I want to point out a curious thing about this. I hope you do not think I am conceited, but I actually disagree with Jesus on part of this. Jesus says there are two commandments that are in actuality the one unified way to live out your salvation. Actually, there are three commandments here, not two. The first commandment is love God as hard as you can. The second commandment to be listed is to love your neighbor, and the third commandment is to love yourself. Really. The little word “as” is very very important. It says that your love of neighbor is predicated on how much you love yourself. You are your own closest neighbor. Think about that for a minute. You will not be able to show love to those around you if you are not taking good care and loving yourself. You’re created in God’s own image, after all. God doesn’t make junk, as the bumper sticker so rightly puts it. So if you aren’t showing your own self the care and attention and affection and desire for what’s truly best for someone – and that someone being you – then you will not be able to expand that love to anyone else and you will not really be loving God either. The love of God and neighbor means accepting yourself as God accepts you – honestly, clearly, with no preconceptions, no filters, just as you are.

And that’s hard. We all have things we wish were not part of our lives. Things we perhaps did in the past that we regret. Habits we know aren’t good for us. Baggage from old relationships long ceased that we still find we can’t put down. Internal DVDs or tapes from mentors or parents or friends – messages that pull us down that should mean nothing today but that continue to play in the background of our hearts. Separation from self is really the first separation that God says is over in Christ. God looks at each of us with complete clarity – nothing is hidden from God. All the things we hide even from ourselves, all the things we wish we could keep hidden from God. And the astounding Good News is that God loves each of us anyway!!!!! It doesn’t matter what we have done or said or been or, as the confession has it, left undone either. God wants to be in relationship with you and with me, unaffected by anything that has or has not happened in the past. And my unease, my discomfort, my discombobulation over that, and perhaps yours too, is that if God sees everything about my broken self and still loves me, then God invites me to see my own self with the same loving and clear eyes that God uses. And that means confronting those broken and sinful parts with love and honesty and acceptance. That doesn’t mean leaving them that way. If I begin to see myself as God sees me then I will want to work on those less-then-whole parts of my life. That’s the continual conversion to the mind of Christ that I open myself up for when I begin to let him into my life. I begin to want what he wants, which is wholeness for my own self, which is living my life as God desired for me in the first place anyway.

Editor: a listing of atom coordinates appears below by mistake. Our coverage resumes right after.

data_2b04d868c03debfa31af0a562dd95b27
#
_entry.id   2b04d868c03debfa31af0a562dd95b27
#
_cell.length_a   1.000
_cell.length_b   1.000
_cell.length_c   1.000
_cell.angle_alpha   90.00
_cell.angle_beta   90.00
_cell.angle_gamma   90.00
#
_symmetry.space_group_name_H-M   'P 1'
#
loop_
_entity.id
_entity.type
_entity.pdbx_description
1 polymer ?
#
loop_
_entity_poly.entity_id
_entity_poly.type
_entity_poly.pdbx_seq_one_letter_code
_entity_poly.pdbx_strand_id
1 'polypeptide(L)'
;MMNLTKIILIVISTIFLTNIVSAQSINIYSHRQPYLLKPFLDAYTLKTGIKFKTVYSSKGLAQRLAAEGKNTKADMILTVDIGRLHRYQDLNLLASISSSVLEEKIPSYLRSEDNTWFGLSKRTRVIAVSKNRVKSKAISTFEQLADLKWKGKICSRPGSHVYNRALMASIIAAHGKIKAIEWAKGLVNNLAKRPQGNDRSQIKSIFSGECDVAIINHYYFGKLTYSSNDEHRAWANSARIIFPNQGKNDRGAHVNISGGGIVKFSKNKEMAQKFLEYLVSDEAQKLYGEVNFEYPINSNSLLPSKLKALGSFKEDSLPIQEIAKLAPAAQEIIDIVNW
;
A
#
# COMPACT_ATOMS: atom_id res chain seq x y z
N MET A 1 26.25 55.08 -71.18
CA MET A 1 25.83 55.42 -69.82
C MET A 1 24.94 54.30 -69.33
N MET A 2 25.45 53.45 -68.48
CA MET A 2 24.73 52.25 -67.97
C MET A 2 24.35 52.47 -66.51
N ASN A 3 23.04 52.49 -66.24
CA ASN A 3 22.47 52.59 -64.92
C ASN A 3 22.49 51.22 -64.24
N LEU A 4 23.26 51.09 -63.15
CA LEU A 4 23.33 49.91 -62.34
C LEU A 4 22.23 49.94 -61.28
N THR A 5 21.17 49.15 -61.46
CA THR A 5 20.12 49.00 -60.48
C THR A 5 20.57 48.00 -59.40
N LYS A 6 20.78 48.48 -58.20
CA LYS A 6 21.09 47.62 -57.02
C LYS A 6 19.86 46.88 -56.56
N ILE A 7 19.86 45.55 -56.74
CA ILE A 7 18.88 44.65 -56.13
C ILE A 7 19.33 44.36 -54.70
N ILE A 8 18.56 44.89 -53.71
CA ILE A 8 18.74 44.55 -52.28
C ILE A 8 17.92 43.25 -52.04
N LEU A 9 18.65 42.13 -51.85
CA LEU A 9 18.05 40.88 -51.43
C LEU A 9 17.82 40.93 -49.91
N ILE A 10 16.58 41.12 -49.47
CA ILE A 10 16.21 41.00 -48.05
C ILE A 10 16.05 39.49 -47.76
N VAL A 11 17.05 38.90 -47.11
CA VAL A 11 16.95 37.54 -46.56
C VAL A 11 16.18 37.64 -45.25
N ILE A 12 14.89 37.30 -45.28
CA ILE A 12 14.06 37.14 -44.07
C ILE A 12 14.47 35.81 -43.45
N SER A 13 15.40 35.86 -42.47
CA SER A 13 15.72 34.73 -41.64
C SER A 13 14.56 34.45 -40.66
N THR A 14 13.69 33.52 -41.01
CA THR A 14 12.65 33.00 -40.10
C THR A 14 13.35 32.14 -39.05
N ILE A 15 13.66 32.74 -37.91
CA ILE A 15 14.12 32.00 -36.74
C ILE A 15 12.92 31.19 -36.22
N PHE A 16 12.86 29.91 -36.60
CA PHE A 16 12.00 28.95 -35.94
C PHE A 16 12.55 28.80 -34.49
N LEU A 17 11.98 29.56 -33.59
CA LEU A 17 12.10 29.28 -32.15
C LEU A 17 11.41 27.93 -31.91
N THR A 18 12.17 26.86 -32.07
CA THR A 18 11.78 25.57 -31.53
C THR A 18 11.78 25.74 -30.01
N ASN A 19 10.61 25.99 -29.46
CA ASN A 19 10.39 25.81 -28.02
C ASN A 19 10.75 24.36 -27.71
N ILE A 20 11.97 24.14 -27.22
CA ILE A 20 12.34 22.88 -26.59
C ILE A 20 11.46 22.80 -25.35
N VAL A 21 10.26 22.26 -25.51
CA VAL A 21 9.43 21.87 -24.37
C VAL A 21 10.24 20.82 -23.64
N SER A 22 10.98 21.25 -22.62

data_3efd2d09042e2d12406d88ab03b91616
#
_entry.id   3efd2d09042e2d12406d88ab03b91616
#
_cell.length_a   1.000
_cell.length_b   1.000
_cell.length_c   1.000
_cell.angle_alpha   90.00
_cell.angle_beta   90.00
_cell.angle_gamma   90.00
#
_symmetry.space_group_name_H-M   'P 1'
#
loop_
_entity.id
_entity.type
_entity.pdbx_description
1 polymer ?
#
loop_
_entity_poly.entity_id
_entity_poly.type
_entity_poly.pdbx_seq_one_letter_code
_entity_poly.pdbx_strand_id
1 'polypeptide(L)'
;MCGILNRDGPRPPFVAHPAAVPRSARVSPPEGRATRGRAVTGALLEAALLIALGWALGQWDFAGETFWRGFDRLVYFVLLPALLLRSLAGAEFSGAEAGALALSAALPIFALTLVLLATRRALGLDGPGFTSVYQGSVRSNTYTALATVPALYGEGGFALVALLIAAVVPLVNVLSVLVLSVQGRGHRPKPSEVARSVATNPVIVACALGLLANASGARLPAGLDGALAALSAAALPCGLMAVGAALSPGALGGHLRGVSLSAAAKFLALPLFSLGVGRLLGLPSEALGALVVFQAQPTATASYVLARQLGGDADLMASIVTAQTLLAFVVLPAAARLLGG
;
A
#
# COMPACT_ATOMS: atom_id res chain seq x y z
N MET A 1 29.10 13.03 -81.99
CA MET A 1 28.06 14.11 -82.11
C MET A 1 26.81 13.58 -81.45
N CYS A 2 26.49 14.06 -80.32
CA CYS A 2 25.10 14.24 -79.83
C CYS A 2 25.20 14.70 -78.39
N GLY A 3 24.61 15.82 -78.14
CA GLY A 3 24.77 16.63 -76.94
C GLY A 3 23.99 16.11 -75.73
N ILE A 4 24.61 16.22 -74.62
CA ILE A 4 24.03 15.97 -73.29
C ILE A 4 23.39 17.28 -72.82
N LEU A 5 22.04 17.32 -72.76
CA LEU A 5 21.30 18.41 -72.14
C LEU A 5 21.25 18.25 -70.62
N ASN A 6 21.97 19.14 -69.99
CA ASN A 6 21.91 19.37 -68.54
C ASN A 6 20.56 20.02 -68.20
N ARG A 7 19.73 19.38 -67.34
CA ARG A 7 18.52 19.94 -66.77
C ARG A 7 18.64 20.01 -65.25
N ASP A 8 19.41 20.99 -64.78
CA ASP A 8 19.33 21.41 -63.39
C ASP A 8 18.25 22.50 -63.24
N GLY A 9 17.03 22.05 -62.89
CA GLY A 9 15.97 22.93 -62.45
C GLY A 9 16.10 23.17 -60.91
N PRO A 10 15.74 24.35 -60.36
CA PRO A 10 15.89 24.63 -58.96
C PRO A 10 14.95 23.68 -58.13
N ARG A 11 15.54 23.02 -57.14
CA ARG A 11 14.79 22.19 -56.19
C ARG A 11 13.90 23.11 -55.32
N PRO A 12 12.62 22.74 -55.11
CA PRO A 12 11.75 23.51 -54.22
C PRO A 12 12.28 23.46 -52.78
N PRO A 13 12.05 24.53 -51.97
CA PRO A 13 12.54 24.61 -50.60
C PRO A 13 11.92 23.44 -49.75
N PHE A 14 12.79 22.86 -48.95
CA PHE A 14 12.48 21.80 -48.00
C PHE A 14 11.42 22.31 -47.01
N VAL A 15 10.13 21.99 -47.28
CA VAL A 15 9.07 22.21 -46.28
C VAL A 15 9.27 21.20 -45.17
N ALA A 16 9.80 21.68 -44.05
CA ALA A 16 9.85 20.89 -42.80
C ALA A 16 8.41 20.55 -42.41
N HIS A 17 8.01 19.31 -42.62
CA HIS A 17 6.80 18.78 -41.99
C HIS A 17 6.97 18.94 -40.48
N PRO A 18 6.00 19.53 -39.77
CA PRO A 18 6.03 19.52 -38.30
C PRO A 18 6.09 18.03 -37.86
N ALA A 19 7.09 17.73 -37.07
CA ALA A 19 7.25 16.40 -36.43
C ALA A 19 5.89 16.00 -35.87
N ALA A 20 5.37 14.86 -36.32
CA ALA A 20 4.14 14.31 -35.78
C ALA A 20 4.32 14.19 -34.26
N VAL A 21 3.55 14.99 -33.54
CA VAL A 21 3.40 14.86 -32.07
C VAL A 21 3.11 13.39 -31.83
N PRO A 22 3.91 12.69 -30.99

So does this last round of Jesus-vs-the Pharisees mean anything? It means everything. It was the final straw - the beginning of the end – for Jesus’ earthly life. But for you and for me, it’s the end of the beginning of our old lives, the lives marred by separation from God and others and our own very selves. So this week, my hope and invitation for you is to take some time and quiz yourself. Instead of Howie Mandel or Anne Robisnon asking the questions, though, let Jesus do it. Your quiz questions are simple. You shall love God and your neighbor as you live yourself. How do you fall short of loving yourself as God loves you? What are the broken parts of your life that you’d rather not remember, that you wish God didn’t already see? Take five minutes each day this week. Pick one thing you don’t like about yourself, or something you’ve done, or a habit that is causing you to be less than whole, less than living the life God wants you to live. And give it God. God knows all of it and loves you anyway! And then do one thing for yourself that you like to do, that gives you joy. That’s a reminder that God wants your entire life to be full of joy and wholeness. This is a way to begin to love yourself, so you can eventually love others and demonstrate in your very life the love of God too. In this quiz, there are no wrong answers. You won’t be voted off the team. And the grand prize is nothing less than your very life itself!
In the name of the Holy and Undivided Trinity. Amen.
Almighty and everlasting God, increase in us the gifts of faith, hope, and charity; and, that we may obtain what you promise, make us love what you command; through Jesus Christ our Lord, who lives and reigns with you and the Holy Spirit, one God, for ever and ever. Amen.


1 comment:

Rick+ said...

Wonderful sermon! Full of wit, insight, grace and Good News. Well done.